Finally, the day-of-days dawned. By sun up, I was installed on my gurney. The assembly line that was this center’s medicine, operated with factory efficiency. The last that I remember, before going under, was watching the screen that was displaying my vitals, turning blurry. When I awoke, Anne was sitting by my side. The doctor came by to give us the good news and that he would be seeing me in another seven years and then I was whisked out the door. It all happened with such clockwork efficiency that I had to wonder what that future medical center would look like. Would the bevy of nurses and med techs still be there or would their jobs be automated and would they all be replaced with robutts? 

Pink Flamingo Trio

Pink Flamingo Trio

Two years ago, Dan traveled to Maine and participated in the making of a movie there. The movie, Blow the Man Down, is about two sisters, who while grieving for the loss of their mother, suddenly find they have a crime to cover up, leading them deep into the underbelly of their salty Maine fishing village. On IMDb, Dan is credited as a set dresser for the film. It debuted at the Tribeca film festival last year and was later snapped up by Amazon. I have been watching and waiting for its release and today was rewarded when I read that it will drop on Prime March 20th. His most notable contribution occurs near the end of the movie. He built a giant cutout plywood lobsterman sign, such as would roadside advertise a Maine lobster shack. In the movie, a car crashes into it and it falls down on the vehicle. He was especially proud of a mechanism that he created that made the scene repeatable, like for second takes. I was amazed at how long it took this show to come out, but I’m sure that it will be worth the wait, especially any scenes that involve Captain Dick, which is the lobsterman’s nickname. I don’t normally watch the credits, but I’ll be sure to see this film’s.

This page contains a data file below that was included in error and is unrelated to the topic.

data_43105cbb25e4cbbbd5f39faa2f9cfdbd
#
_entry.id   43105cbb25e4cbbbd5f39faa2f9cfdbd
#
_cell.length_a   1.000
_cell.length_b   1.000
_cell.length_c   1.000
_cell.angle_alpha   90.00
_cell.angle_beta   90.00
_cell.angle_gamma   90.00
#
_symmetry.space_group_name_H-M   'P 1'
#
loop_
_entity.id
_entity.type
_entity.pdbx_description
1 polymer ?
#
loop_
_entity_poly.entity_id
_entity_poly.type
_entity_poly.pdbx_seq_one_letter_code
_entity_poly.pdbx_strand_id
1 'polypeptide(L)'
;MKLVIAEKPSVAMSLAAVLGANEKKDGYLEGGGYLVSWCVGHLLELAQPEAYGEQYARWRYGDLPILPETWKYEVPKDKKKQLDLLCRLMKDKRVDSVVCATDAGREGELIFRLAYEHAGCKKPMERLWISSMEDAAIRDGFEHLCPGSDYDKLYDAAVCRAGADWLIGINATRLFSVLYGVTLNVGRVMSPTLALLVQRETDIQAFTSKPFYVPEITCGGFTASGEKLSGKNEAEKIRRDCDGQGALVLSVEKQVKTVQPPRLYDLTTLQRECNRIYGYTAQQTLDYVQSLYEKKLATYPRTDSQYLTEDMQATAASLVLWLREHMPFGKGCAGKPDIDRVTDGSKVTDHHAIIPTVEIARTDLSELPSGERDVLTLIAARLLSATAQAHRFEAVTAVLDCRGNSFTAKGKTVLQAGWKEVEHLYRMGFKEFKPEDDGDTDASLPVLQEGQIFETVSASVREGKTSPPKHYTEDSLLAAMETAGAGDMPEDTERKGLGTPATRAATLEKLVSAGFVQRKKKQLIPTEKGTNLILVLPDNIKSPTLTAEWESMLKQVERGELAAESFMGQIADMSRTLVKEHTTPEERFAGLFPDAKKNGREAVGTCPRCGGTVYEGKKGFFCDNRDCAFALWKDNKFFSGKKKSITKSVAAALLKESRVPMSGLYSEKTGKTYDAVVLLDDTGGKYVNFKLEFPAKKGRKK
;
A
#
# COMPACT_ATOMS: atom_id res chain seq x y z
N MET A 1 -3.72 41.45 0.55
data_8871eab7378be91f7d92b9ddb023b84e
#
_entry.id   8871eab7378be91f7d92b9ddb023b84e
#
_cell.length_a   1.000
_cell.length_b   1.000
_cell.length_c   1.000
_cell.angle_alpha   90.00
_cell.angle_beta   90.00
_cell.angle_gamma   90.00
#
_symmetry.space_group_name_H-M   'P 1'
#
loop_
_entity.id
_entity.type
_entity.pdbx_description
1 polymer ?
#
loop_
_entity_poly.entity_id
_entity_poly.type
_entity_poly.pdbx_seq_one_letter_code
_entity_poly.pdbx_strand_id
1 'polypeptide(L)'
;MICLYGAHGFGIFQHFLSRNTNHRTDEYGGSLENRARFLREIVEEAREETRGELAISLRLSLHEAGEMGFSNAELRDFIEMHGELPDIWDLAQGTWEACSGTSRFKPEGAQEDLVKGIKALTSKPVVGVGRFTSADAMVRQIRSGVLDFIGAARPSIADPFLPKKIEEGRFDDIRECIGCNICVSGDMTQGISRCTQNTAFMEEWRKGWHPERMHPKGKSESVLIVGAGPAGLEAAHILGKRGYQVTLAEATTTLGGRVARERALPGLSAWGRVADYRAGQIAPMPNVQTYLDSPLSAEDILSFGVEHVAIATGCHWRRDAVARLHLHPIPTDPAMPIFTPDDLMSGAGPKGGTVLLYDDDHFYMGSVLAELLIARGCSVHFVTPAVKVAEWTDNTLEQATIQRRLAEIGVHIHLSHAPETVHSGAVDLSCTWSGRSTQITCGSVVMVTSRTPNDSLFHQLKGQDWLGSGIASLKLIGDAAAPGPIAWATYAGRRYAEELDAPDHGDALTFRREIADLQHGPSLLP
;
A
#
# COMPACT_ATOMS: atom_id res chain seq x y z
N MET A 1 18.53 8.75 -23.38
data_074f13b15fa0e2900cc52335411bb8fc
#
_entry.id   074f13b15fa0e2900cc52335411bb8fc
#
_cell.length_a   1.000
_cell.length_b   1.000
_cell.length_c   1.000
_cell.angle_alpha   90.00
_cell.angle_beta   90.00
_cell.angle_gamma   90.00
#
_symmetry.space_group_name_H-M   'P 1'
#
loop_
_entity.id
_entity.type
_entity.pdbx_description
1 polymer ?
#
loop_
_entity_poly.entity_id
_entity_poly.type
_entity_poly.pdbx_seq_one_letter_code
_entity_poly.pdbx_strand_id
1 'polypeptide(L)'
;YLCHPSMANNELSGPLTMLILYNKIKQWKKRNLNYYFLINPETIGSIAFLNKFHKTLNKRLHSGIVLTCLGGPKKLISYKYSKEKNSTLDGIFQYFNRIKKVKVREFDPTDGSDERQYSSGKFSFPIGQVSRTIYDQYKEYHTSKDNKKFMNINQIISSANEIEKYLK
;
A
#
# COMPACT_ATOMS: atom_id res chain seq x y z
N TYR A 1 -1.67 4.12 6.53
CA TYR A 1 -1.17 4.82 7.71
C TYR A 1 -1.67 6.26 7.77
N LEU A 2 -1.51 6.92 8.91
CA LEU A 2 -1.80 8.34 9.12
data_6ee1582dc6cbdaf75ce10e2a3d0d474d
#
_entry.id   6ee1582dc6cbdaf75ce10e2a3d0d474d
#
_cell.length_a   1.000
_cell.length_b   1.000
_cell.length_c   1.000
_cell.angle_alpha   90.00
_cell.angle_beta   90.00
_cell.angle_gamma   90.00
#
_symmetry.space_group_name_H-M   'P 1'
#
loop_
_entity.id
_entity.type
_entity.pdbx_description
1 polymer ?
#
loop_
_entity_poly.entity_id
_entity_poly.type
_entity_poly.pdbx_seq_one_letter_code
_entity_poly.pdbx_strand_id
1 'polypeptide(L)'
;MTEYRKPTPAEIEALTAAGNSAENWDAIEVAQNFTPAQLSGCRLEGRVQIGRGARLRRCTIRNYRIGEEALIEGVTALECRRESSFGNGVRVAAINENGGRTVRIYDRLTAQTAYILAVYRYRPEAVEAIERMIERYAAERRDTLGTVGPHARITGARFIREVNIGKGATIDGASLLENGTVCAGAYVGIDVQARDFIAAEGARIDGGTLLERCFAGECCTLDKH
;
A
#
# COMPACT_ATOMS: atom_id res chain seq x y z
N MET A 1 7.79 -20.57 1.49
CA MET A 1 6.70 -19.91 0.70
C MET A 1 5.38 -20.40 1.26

Outrageous Axe¹


Being the retired guy, I have way too much time on my hands. After taking a five-mile, two-hour, with coffee breaks, leisurely stroll, I sat down in front of the computer, with lunch and promptly lost my soul to YouTube. Dave always warned me about doing this. The object of my online quest was Dungeons and Dragons or D&D fan fiction. The impetus for this search were Karen’s D&D cat videos that she regularly retweets. They’re a guilty pleasure and I love them, but what else is an internet for other than silly cat videos? The videos that I watched had no cats in them, except one and there it had a critical roll.

Universally, this live action roll-playing fan fiction plays the people who play D&D for laughs, using the travails of the game to expose the foibles of their human nature. Often the title of these series highlight the naivety or ineptness of their characters, with cute in-game references like, One Hit Die² or 1 For All³. One of the fathers of this genre is the movie, The Gamers: Dorkness Rising.

In the theatrically released movie, The Gamers, we get to see the actors play both their characters and their character’s players. Their personalities bleed across the player character-player divide. Released in 2008, its writing, acting, and production values are all second rate, but for lovers of the game, its humor is to die for. I especially enjoyed the opening encounter with the goblins that starts around minute 25, where the newbie woman fighter demonstrates her better understanding of the game’s mechanics than her male party members.

  1. A weapon with a bonus to hit and do damage, but at a charisma penalty. 
  2. Implying first-level or inexperienced players that can only take one hit die worth of damage before death. Higher level characters have more hit die.
  3. In D&D a twenty sided die is used for skill checks and saving throws. A roll of 20 is a critical success. A roll of 1 is a critical failure. Roll to save!